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Chapter 11 Announced - Part 6 - Plan 5.0/TCC Plan TBD


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2 hours ago, David CO said:

 

If a Catholic diocese went through bankruptcy a few years ago during the clergy sexual abuse scandal, are their CO's still on the hook for the BSA lawsuits? 

 

A little complicated but here goes: assuming the parishes were not separately incorporated COs, the discharge in bk of the diocese discharged and channeled all claims arising before the diocese’s bankruptcy petition date are discharged or fall in to the future claimant category. 
 

Abuse occurrences occurring after the effective date of the discharge, could be brought against the diocese. 
 

That’s my understanding. 

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25 minutes ago, Muttsy said:

These bankruptcy lawyers may all be Ivy League but they don’t know boo about people. 

But here's the rub.  People on this forum are not typical.  We'll probably all vote personally.  However, tomorrow she's going to start addressing the "master ballot" issue.  Essentially, this means that attorneys will be voting on behalf of their clients.  The issue then is whether there is agreement to do so and what robustness the judge requires.  So, must attorneys certify that they have discussed with their clients the plan and their wishes and received authorization to vote on their behalf (and have proof of  that authorization) or can attorneys just send out an email that says "If we don't hear from you we'll assume it's a 'Yes' vote and take care of that."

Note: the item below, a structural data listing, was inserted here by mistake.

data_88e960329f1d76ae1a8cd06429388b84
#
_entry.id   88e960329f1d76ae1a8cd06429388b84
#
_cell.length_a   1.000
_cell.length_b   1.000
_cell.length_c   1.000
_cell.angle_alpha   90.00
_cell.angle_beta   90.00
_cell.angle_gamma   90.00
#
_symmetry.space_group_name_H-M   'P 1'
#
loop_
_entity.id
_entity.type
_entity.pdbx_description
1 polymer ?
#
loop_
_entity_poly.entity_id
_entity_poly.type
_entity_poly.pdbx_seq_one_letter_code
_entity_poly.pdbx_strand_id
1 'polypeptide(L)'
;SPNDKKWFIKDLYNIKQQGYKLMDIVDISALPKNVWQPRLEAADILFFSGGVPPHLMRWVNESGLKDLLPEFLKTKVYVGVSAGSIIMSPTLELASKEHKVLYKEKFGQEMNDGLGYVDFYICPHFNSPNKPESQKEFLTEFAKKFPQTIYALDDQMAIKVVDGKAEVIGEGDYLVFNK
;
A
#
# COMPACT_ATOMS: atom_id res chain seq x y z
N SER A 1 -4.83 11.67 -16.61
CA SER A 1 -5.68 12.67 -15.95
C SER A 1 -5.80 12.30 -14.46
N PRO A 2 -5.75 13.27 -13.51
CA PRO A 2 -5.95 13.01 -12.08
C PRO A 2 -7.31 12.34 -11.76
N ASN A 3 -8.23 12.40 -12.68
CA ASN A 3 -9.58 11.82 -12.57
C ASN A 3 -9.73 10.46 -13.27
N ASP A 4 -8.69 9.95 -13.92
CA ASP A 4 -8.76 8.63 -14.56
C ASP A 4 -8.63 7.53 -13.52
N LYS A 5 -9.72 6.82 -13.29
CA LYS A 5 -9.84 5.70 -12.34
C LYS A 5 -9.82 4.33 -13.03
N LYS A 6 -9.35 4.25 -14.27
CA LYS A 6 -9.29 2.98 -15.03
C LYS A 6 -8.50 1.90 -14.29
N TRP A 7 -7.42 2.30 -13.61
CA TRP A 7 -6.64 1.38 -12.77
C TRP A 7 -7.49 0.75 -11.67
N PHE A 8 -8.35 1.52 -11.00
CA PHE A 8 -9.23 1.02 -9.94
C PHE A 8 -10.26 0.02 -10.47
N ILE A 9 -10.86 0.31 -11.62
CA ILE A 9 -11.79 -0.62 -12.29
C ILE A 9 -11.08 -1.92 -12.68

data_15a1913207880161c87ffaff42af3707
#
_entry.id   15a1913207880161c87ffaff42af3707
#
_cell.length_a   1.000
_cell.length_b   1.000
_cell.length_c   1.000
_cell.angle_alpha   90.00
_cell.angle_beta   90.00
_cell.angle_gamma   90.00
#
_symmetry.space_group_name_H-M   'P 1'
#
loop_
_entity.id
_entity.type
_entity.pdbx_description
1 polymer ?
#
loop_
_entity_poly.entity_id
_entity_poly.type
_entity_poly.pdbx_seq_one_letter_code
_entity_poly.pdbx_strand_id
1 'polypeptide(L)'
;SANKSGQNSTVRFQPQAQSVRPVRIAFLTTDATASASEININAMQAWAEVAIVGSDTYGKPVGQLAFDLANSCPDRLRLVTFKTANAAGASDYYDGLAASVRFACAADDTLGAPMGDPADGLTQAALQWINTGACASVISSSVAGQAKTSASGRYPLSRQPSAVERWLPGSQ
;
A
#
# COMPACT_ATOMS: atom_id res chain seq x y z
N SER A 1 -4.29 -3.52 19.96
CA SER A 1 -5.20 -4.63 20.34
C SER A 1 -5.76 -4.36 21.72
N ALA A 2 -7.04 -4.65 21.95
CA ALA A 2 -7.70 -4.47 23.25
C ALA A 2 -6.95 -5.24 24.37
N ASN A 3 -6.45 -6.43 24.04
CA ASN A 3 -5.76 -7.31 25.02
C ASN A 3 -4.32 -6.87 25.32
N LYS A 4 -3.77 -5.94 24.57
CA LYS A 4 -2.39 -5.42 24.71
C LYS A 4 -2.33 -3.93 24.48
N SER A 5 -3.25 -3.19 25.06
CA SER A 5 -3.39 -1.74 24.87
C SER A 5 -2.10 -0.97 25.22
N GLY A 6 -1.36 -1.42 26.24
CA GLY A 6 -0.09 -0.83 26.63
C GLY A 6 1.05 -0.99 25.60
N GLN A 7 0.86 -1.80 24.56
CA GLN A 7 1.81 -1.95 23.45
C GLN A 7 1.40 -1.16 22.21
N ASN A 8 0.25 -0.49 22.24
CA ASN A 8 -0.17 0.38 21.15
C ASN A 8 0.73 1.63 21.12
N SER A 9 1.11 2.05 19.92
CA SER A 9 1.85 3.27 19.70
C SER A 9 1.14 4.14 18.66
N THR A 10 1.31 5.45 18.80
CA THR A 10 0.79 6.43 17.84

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26 minutes ago, MYCVAStory said:

We'll probably all vote personally.

I also believe I heard something about a “hub system” which I guess means that claimants send their ballots to their lawyer who collects them and then sends to the court?

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2 minutes ago, CynicalScouter said:

I also believe I heard something about a “hub system” which I guess means that claimants send their ballots to their lawyer who collects them and then sends to the court?

She's VERY concerned about the voting procedures because it has become a mess in Imerys where she is presiding.  That may be a good thing in this case.

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34 minutes ago, MYCVAStory said: